Q. My wife cares for our children, but now she insists on keeping the residence
that I moved out of 3 months ago. Is it true that it will be ordered sold
or that she has to buy me out in our divorce?
Not necessarily. If she has an experienced attorney, she may seek a "deferred
sale of home" order. These are formerly known as "Duke"
orders and once (when I was a puppy attorney) were quite common - today
they are rare. However, upon a proper showing a trial judge may issue them.
A "deferred sale of home order" means an order that temporarily
delays the sale and awards the temporary exclusive use and possession
of the family home to the custodial parent of a minor child or child for
whom support is authorized under
FC sections 3900 and
3901 or under
FC §3910. It is authorized whether or not the custodial parent has sole or joint
custody. Such an order is made to minimize the adverse impact of dissolution
of marriage or legal separation on the welfare of the child.
If one of the parties requests a deferred sale of home order, the judge
must first determine whether it is economically feasible to maintain
- The payments of any note secured by a deed of trust, property taxes, and
insurance for the home during the period the sale of the home is deferred; and
- The condition of the home comparable to that at the time of trial.
In making this determination, the court must consider all of the following
- The resident parent's income;
- The availability of spousal support, child support, or both spousal and
child support; and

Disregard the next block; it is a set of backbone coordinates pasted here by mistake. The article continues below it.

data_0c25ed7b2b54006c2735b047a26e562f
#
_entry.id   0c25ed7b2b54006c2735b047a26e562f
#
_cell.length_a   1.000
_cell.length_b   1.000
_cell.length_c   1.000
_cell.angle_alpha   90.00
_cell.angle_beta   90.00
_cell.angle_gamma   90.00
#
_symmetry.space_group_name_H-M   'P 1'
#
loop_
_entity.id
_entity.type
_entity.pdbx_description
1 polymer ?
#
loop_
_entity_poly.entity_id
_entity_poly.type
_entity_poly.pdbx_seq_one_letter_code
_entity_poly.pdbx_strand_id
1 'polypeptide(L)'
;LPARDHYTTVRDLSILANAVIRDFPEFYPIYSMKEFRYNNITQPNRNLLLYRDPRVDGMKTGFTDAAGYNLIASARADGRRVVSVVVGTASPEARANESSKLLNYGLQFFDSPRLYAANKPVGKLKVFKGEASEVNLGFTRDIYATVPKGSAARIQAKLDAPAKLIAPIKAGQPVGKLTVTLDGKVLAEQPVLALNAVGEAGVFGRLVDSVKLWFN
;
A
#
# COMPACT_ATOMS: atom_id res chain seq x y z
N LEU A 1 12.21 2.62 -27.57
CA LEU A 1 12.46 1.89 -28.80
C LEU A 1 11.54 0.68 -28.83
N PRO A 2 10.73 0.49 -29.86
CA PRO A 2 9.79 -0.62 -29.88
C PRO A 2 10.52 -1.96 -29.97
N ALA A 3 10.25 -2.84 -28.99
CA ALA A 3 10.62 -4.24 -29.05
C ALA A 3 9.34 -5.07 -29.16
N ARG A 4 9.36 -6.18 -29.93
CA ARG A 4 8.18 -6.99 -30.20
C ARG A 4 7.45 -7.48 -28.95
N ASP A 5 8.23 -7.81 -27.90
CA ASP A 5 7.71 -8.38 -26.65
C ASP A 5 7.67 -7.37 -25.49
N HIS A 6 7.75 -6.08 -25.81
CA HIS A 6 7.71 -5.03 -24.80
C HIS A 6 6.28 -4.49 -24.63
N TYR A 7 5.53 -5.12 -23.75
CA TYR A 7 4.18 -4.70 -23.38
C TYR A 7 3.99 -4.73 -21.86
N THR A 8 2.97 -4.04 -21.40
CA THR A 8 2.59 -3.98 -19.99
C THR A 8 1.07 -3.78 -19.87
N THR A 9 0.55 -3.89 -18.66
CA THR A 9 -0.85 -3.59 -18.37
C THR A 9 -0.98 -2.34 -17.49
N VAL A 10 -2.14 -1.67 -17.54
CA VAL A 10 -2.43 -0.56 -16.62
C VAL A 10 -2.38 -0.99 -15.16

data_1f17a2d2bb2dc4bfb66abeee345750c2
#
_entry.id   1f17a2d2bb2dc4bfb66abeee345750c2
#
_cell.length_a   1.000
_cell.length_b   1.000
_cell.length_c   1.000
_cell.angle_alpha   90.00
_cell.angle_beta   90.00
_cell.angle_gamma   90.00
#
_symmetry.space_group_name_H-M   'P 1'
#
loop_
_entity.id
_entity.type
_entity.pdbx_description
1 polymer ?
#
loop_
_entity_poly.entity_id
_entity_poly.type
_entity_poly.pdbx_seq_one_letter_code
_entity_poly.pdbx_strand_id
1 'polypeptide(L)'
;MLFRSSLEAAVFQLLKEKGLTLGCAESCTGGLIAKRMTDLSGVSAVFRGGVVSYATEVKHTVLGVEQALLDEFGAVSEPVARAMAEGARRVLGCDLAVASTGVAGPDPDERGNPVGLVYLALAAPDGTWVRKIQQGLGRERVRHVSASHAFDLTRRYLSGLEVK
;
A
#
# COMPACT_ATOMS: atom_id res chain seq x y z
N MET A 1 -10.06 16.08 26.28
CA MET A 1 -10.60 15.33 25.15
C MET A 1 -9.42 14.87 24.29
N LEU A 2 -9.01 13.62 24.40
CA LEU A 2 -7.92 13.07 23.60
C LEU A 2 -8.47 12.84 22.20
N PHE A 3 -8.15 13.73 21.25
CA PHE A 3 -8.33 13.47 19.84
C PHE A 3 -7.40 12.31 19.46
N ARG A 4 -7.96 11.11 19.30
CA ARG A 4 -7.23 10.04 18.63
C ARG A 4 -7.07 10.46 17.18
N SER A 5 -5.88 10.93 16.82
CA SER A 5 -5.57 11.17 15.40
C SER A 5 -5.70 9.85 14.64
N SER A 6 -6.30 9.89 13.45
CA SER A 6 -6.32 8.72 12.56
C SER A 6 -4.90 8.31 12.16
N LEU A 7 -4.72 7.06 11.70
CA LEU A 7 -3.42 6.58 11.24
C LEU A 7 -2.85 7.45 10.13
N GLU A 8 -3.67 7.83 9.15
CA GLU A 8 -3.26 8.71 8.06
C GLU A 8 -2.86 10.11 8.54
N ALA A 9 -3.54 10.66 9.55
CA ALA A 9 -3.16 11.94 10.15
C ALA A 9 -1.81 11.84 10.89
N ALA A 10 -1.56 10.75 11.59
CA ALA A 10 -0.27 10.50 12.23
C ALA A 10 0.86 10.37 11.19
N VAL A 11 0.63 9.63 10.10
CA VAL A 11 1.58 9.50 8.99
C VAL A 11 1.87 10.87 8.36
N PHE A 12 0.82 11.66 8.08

- Any other sources of funds available to make those payments.
The legislative intent behind these determinations include
- Avoiding the likelihood of possible defaults on the payments of notes and
- Avoiding inadequate insurance coverage,
- Preventing deterioration of the condition of the family home, and
- Preventing any other circumstance that would jeopardize both parents'
equity in the home.
A judge asked to consider the issue will consider the following in determining
whether a deferred sale is necessary to minimize the adverse impact of
dissolution or legal separation on the child.
[FC §3802(a)]. Factors considered in exercising discretion include all of the following
- The length of time the child has resided in the home;
- The child's placement or grade in school;
- The accessibility and convenience of the home to the child's school
and other services or facilities used by and available to the child, including
- Whether the home has been adapted or modified to accommodate any physical
disabilities of a child or a resident parent in a manner that a change
in residence may adversely affect the ability of the resident parent to
meet the needs of the child;
- The emotional detriment to the child associated with a change in residence;
- The extent to which the location of the home permits the resident parent
to continue employment;
- The financial ability of each parent to obtain suitable housing;
- The tax consequences to the parents;
- The economic detriment to the nonresident parent of a deferred sale of
home order; and
- Any other factors the court deems just and equitable.